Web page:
The Mind of the Story

1 11 2009

By about the end of chapter 5, we’ve seen a variety of characters with such a wide range of personalities that it seems as though the entire world is just made of crazy people. But there is a pattern to the characters personalities.

You’ve got the Rabbit, a frantic and slightly obsessive character that’s always stressing about something; the oh so easily offended mouse who speaks as though he knows anything but is very bad at arguments; the Lory, who’s a very simple, quirky character who has a knack for getting into arguments with people: the playful little puppy; and the caterpillar. There’s such a huge variation in the character traits that one would initially think that there’s no way they could have anything in common. But there is.

Each one of them can represent a part of the human mentality.

If you think about it, the fall down the hole can represent the fall into madness. She’s gone from a perfectly normal and average life that she’s bored with, and suddenly is falling down a tunnel where nothing makes sense and is like a fantasy land. Then she lands and meets one of the first character traits; Worry. The Rabbit can very easily represent the emotion of worry, as he is always muttering anxiously and snappishly ordering people about. Worry is one of the emotions that we as human beings carry around the most and are never fully rid of, so naturally the character Worry is portrayed as is the most seen character in the story. The next emotion we stumble upon is Irritation. It’s all too easy to offend the mouse, and he reacts quite strongly to anything he sees as an insult. When reading through all of the passages regarding the Mouse, I didn’t find one line where he wasn’t grouchy and irritable. He’s the one to represent irritation, as his time in the story was fleeting, yet made an impact, just as the emotion does on our mental states. There are several more traits in the group along with a Lory as Stubbornness, the Duck as one that takes everything too literally and so on.

The next big trait comes with the puppy. He is very clearly the inner child in us all. He’s playful, doesn’t do much and is only around for a brief while. But he still is a quick break from the troubles that Wonderland is giving poor Alice. The last big character we see in the first 5 chapters is the Caterpillar. He’s the compulsion we feel at one time or another to be the irritating person who talks in circles. He can’t seem to have a straight conversation with Alice and is constantly stating the obvious, and taking absolutely everything as literally as possible.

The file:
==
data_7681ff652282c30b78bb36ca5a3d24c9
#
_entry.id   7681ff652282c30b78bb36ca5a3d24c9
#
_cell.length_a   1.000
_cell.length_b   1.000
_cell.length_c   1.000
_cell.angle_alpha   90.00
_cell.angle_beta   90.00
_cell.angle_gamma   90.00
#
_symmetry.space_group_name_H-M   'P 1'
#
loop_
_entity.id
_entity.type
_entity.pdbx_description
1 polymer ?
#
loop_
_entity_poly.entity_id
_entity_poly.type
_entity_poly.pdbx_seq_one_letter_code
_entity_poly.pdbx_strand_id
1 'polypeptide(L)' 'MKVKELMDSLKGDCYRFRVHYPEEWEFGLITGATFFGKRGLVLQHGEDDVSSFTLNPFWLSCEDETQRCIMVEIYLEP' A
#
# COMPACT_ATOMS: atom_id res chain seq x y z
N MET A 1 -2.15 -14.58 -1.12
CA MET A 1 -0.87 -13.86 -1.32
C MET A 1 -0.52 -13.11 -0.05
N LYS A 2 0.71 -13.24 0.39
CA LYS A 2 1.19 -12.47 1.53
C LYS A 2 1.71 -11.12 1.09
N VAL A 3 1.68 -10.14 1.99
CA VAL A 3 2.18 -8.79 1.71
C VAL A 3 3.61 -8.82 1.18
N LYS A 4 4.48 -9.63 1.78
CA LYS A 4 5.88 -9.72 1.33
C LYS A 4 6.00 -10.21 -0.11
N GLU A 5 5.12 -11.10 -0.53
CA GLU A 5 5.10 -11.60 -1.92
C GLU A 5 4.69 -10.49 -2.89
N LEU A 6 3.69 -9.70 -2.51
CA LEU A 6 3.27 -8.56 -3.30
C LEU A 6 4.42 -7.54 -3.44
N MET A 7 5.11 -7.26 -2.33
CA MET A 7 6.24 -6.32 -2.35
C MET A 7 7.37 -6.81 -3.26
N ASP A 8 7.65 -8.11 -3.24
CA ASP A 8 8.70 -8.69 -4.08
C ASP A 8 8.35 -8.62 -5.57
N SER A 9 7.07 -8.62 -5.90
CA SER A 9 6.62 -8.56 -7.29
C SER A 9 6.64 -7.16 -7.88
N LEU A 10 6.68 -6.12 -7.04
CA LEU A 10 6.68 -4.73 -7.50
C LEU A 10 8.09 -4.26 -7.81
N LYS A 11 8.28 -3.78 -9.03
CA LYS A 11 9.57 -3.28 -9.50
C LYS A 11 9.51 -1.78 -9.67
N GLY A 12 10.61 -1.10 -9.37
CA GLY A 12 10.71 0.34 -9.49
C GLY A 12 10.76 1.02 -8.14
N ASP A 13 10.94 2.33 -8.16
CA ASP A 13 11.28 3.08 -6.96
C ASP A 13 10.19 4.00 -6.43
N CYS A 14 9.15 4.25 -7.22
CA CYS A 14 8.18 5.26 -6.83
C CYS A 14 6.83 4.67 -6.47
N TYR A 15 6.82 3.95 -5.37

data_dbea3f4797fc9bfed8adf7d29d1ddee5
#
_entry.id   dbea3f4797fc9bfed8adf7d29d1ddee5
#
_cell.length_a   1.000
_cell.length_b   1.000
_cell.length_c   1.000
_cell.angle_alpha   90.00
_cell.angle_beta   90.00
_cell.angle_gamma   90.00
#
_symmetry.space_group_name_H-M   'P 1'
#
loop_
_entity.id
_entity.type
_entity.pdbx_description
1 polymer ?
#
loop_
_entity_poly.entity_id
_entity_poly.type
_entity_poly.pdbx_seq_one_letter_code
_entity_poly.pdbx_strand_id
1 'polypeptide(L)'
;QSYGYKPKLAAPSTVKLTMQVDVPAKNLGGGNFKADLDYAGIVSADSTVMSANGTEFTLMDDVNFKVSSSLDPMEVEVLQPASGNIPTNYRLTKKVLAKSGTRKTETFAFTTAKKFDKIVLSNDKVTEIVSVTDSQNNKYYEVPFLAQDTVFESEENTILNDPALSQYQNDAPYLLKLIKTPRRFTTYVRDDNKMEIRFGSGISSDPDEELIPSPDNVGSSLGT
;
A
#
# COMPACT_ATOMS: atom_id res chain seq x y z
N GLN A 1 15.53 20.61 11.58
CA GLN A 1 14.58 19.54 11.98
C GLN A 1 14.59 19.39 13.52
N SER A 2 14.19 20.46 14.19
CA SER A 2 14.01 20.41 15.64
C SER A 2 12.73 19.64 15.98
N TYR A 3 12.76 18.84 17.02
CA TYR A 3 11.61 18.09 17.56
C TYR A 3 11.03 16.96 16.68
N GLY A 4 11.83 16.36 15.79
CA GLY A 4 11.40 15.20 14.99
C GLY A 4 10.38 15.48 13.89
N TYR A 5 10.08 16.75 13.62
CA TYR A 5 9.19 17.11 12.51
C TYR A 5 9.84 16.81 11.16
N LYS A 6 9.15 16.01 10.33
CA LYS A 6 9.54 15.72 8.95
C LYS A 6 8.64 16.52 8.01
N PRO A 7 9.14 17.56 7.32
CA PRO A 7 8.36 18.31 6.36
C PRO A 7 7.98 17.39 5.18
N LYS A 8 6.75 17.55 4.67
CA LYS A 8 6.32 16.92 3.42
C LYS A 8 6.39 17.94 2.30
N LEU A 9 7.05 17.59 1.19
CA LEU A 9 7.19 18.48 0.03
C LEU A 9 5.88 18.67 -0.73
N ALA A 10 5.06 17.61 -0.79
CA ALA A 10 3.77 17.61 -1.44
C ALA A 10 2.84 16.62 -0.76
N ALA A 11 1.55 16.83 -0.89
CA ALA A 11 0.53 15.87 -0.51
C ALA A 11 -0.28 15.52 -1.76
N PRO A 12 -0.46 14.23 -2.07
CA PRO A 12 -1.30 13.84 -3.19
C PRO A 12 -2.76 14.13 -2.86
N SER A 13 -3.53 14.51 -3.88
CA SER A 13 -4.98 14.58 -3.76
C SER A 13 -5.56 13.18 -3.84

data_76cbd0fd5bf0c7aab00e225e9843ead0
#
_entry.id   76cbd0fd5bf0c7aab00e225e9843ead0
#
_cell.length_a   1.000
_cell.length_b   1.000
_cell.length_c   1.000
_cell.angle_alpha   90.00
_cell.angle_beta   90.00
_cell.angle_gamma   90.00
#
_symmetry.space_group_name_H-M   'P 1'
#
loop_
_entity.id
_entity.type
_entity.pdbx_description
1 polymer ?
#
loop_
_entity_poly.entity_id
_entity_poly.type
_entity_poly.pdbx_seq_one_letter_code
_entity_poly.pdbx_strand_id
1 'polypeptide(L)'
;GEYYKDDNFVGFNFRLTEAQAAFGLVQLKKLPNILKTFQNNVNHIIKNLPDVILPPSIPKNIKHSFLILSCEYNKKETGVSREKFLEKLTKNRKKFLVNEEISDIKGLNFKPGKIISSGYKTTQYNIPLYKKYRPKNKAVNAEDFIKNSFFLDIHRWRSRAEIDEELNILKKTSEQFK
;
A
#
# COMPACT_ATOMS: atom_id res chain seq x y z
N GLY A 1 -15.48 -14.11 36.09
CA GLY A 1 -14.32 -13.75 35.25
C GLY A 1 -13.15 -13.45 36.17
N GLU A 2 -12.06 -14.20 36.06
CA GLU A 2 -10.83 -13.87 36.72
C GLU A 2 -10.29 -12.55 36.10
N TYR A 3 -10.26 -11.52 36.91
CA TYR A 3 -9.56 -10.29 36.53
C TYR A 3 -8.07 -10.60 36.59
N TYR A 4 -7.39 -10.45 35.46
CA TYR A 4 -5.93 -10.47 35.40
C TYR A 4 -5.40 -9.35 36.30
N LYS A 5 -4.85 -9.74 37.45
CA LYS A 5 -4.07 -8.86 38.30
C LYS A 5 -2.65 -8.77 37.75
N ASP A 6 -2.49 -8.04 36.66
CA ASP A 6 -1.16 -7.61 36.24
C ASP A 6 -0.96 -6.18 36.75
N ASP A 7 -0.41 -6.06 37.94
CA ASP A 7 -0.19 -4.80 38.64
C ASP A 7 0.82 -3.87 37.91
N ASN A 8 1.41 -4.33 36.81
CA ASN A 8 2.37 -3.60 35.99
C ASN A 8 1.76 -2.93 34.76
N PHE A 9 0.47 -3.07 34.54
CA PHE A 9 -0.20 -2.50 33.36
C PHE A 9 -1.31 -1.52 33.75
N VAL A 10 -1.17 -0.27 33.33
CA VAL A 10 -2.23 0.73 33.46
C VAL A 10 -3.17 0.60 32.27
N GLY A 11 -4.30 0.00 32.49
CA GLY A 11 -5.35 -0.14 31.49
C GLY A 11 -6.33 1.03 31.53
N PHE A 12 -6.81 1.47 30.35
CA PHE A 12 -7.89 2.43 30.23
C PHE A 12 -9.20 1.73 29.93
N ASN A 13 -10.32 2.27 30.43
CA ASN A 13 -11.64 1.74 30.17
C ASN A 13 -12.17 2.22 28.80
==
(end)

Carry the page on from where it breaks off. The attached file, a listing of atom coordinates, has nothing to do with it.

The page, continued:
It’s really interesting that you can look at the story as the fall into madness, or the human mind. With all the different personalities that change very little in a single person, it’s hard not to see the comparison between one and the other.



4 responses

3 11 2009
Alex F.

To Meighan; At first, Alice really wasn’t thinking before spoke, and I fully believe that the mouse was entitled to a little hissy fit (pardon the pun 🙂 ) But after, when he’s telling the story, he is still acting all offended at the smallest things. That’s more of what I was referencing.

4 11 2009
Meighan A.

Oh! Ok, yes, I agree with that. Later on he is a little over sensitive. Although I still would not blame him for it, if I were in his shoes I wouldn’t have put up with her. Actually, as a mouse I probably never would have tried speaking to her. But I see your point of view.

3 11 2009
Christian Long

I’m in agreement with Meighan: “amazing” way to deconstruct the text, my friend.

While 20th century sensibilities (and off-shoots of modern psychology) lead us to see it this way, there is a universal anthropromorphism (or at least coded human descriptors through the creation of Alice’s travel mates) that seems to be taking place here.

Nice work!

2 11 2009
Meighan A.

Wow, that was amazing! I admire how you got even some of the less important characters in the story to have some effect on your ideas. My one questions is this; you said “It’s all too easy to offend the mouse, and he reacts quite strongly to anything he sees as an insult.” however, if you were a mouse and some little girl kept talking about her pet cat that was excellent at killing mice, would you not be irritated? I know I would! I think the mouse had great patience having stayed around as long as he did. I would have left the first time and not come back.

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